SLAVE. SOLDIER. LIBERATOR. HERO. General Alex Dumas, is a man almost unknown today, yet his story is strikingly familiar feats as inspiration for such classics as Musketeers But, hidden behind General Dumas's swashbuckling adventures was an even more incredible secret: he was the son of a black slave white world than any man of his race would before our own time. Born in Saint-Domingue (now Haiti), Alex Dumas made his way to Paris, where he rose to command armies at the height of the Revolution implacable enemy he could not defeat. stories of strength and courage that sheds light on the historical moment that made it possible." It is also a heartbreaking story of the enduring bonds of love between a father and son. Amazon Best Books of the Month, September 2012: enthralled by Alexandre Dumas' characters, especially the wronged hero in Count of Monte Cristo realize that these memorable characters were inspired by Dumas' father, General Alex Dumas, the son of a French count and a black Haitian slave. Tom Reiss brings the elder Dumas alive with previously unpublished correspondence and meticulous research, providing the context necessary to understand how exceptional his life as a SLAVE. SOLDIER. LIBERATOR. HERO. General Alex Dumas, is a man almost unknown today, yet his story is strikingly familiar feats as inspiration for such classics as Musketeers But, hidden behind General Dumas's swashbuckling adventures was an even more incredible secret: he was the son of a black slave white world than any man of his race would before our own time. Born in Saint-Domingue (now Haiti), Alex Dumas made his way to Paris, where he rose to command armies at the height of the Revolution implacable enemy he could not defeat. stories of strength and courage that sheds light on the historical moment that made it possible." It is also a heartbreaking story of the enduring bonds of love between a father and son. Amazon Best Books of the Month, September 2012: enthralled by Alexandre Dumas' characters, especially the wronged hero in Count of Monte Cristo realize that these memorable characters were inspired by Dumas' father, General Alex Dumas, the son of a French count and a black Haitian slave. Tom Reiss brings the elder Dumas alive with previously unpublished correspondence and meticulous research, providing the context necessary to understand how exceptional his life as a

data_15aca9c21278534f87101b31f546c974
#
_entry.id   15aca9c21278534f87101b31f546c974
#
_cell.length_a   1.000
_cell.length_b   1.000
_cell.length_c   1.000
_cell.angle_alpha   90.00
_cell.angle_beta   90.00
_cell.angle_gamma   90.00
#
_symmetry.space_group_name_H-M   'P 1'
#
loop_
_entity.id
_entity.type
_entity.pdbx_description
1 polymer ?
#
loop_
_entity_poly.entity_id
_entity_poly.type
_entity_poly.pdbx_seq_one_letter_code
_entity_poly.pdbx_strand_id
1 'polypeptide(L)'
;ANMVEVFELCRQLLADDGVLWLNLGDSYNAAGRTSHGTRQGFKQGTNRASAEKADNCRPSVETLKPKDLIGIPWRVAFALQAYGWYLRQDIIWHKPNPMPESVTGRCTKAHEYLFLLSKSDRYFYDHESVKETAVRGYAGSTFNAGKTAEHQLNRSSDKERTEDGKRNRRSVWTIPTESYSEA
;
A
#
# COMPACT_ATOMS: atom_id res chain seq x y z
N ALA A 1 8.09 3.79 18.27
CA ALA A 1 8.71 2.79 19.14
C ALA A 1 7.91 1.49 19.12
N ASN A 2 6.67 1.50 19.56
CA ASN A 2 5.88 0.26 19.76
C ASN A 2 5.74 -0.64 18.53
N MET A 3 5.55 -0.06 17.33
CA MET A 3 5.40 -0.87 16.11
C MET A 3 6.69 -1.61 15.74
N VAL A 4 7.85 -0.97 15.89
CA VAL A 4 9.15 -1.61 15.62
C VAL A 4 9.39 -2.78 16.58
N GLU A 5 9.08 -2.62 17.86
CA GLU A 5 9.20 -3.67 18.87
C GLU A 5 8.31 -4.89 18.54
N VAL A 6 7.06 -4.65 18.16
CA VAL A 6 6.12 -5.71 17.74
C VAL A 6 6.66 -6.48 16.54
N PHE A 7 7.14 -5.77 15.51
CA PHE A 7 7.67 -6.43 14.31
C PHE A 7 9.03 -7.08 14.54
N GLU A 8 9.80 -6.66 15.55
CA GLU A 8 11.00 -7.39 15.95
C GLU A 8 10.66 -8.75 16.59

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Published by: Best Books of All Time on Jun 17, 2013
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The Black Count: Glory, Revolution, Betrayal, and theReal Count of Monte Cristo PDF
The Black Count: Glory, Revolution, Betrayal, and the Real Count of Monte Cristo |Tom Reiss-------------------------------------Click here to Read the Book (full text) :The Black Count: Glory, Revolution, Betrayal, and the Real Count of Monte Cristo |Tom Reiss-----------------------------------:.:
SLAVE. SOLDIER. LIBERATOR. HERO.
General Alex Dumas, is a man almost unknown today, yet his story is strikinglyfamiliar
because his son, the novelist Alexandre Dumas, used his larger-than-lifefeats as inspiration for such classics as
The Count of Monte Cristo
and
The Three Musketeers
.But, hidden behind General Dumas's swashbuckling adventures was an evenmore incredible secret: he was the son of a black slave
who rose higher in thewhite world than any man of his race would before our own time.Born in Saint-Domingue (now Haiti), Alex Dumas made his way to Paris, wherehe rose to command armies at the height of the Revolution
until he met animplacable enemy he could not defeat. 
TIME 
magazine called
The Black Count